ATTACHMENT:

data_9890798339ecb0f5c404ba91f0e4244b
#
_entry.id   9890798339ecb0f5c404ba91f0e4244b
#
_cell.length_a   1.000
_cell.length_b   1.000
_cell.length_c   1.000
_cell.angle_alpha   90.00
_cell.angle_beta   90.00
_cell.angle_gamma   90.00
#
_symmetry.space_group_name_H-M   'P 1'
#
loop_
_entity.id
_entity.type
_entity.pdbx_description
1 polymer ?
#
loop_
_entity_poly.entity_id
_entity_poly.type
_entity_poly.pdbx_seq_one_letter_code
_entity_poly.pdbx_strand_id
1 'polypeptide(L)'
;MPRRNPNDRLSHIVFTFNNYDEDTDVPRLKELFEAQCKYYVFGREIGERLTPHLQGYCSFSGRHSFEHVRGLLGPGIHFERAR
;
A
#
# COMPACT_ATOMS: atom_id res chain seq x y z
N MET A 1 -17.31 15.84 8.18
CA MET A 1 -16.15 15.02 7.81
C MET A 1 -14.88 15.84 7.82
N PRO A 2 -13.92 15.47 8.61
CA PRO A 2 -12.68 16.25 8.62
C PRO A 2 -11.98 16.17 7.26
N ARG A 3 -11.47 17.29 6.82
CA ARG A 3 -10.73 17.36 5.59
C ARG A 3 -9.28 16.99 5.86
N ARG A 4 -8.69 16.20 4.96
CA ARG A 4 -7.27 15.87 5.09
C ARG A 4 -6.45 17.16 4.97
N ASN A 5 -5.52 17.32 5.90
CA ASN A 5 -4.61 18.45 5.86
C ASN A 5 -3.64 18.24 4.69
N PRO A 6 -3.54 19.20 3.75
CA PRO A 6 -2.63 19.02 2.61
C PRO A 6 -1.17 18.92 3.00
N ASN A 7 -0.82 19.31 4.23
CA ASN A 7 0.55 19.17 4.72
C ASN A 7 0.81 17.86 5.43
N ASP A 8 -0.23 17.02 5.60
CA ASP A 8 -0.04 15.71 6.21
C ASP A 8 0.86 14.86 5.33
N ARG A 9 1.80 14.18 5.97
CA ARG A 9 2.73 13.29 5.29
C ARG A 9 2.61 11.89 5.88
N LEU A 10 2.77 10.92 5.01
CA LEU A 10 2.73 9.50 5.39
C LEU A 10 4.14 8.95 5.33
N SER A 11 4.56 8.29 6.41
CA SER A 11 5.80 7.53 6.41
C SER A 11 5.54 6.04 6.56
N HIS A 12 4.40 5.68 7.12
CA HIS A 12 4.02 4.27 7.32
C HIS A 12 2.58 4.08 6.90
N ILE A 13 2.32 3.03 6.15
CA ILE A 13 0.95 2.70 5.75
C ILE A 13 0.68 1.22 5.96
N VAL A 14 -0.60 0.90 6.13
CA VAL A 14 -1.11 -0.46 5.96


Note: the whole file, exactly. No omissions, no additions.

data_9890798339ecb0f5c404ba91f0e4244b
#
_entry.id   9890798339ecb0f5c404ba91f0e4244b
#
_cell.length_a   1.000
_cell.length_b   1.000
_cell.length_c   1.000
_cell.angle_alpha   90.00
_cell.angle_beta   90.00
_cell.angle_gamma   90.00
#
_symmetry.space_group_name_H-M   'P 1'
#
loop_
_entity.id
_entity.type
_entity.pdbx_description
1 polymer ?
#
loop_
_entity_poly.entity_id
_entity_poly.type
_entity_poly.pdbx_seq_one_letter_code
_entity_poly.pdbx_strand_id
1 'polypeptide(L)'
;MPRRNPNDRLSHIVFTFNNYDEDTDVPRLKELFEAQCKYYVFGREIGERLTPHLQGYCSFSGRHSFEHVRGLLGPGIHFERAR
;
A
#
# COMPACT_ATOMS: atom_id res chain seq x y z
N MET A 1 -17.31 15.84 8.18
CA MET A 1 -16.15 15.02 7.81
C MET A 1 -14.88 15.84 7.82
N PRO A 2 -13.92 15.47 8.61
CA PRO A 2 -12.68 16.25 8.62
C PRO A 2 -11.98 16.17 7.26
N ARG A 3 -11.47 17.29 6.82
CA ARG A 3 -10.73 17.36 5.59
C ARG A 3 -9.28 16.99 5.86
N ARG A 4 -8.69 16.20 4.96
CA ARG A 4 -7.27 15.87 5.09
C ARG A 4 -6.45 17.16 4.97
N ASN A 5 -5.52 17.32 5.90
CA ASN A 5 -4.61 18.45 5.86
C ASN A 5 -3.64 18.24 4.69
N PRO A 6 -3.54 19.20 3.75
CA PRO A 6 -2.63 19.02 2.61
C PRO A 6 -1.17 18.92 3.00
N ASN A 7 -0.82 19.31 4.23
CA ASN A 7 0.55 19.17 4.72
C ASN A 7 0.81 17.86 5.43
N ASP A 8 -0.23 17.02 5.60
CA ASP A 8 -0.04 15.71 6.21
C ASP A 8 0.86 14.86 5.33
N ARG A 9 1.80 14.18 5.97
CA ARG A 9 2.73 13.29 5.29
C ARG A 9 2.61 11.89 5.88
N LEU A 10 2.77 10.92 5.01
CA LEU A 10 2.73 9.50 5.39
C LEU A 10 4.14 8.95 5.33
N SER A 11 4.56 8.29 6.41
CA SER A 11 5.80 7.53 6.41
C SER A 11 5.54 6.04 6.56
N HIS A 12 4.40 5.68 7.12
CA HIS A 12 4.02 4.27 7.32
C HIS A 12 2.58 4.08 6.90
N ILE A 13 2.32 3.03 6.15
CA ILE A 13 0.95 2.70 5.75
C ILE A 13 0.68 1.22 5.96
N VAL A 14 -0.60 0.90 6.13
CA VAL A 14 -1.11 -0.46 5.96